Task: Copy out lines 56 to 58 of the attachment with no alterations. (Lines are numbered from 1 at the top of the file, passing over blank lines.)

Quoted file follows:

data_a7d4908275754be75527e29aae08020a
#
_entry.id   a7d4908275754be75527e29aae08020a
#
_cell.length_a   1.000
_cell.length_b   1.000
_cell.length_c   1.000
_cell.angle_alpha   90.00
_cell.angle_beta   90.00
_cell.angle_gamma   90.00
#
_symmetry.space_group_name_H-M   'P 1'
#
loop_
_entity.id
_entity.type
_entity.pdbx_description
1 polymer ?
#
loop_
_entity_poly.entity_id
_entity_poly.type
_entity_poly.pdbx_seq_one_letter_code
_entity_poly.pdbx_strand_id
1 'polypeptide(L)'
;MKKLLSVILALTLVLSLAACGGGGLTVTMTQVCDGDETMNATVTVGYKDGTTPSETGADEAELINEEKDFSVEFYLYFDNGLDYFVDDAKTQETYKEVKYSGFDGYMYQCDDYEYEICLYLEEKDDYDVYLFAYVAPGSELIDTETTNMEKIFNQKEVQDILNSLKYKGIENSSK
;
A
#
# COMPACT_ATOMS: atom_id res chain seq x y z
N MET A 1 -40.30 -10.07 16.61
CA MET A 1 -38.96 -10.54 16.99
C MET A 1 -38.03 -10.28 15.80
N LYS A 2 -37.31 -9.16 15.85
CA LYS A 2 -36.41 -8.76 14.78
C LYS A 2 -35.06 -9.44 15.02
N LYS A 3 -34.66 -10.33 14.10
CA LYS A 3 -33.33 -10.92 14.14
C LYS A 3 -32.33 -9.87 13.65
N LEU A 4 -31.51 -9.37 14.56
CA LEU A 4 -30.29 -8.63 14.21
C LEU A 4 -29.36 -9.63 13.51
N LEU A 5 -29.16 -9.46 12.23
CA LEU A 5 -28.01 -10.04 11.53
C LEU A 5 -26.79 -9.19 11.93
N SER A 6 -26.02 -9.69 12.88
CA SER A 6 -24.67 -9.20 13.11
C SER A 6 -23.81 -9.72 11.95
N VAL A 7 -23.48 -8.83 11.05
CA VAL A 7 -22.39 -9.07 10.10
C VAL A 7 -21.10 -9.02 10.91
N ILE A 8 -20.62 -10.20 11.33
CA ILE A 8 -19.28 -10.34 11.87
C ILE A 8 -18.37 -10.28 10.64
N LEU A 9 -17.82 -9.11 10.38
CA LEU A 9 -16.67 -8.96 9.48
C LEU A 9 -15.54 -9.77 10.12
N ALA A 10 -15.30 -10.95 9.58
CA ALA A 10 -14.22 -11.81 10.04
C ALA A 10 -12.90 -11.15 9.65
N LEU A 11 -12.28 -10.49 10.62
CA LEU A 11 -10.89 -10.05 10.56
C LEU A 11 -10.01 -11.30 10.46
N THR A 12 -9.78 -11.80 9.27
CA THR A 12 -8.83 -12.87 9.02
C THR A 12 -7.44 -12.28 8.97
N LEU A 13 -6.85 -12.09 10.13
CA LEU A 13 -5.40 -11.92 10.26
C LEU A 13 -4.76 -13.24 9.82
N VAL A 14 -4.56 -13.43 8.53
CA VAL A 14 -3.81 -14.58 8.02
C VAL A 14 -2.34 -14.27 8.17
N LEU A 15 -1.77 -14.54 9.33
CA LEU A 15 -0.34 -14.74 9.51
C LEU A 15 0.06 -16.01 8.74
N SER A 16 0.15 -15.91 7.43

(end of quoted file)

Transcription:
CA LEU A 9 -16.67 -8.96 9.48
C LEU A 9 -15.54 -9.77 10.12
N ALA A 10 -15.30 -10.95 9.58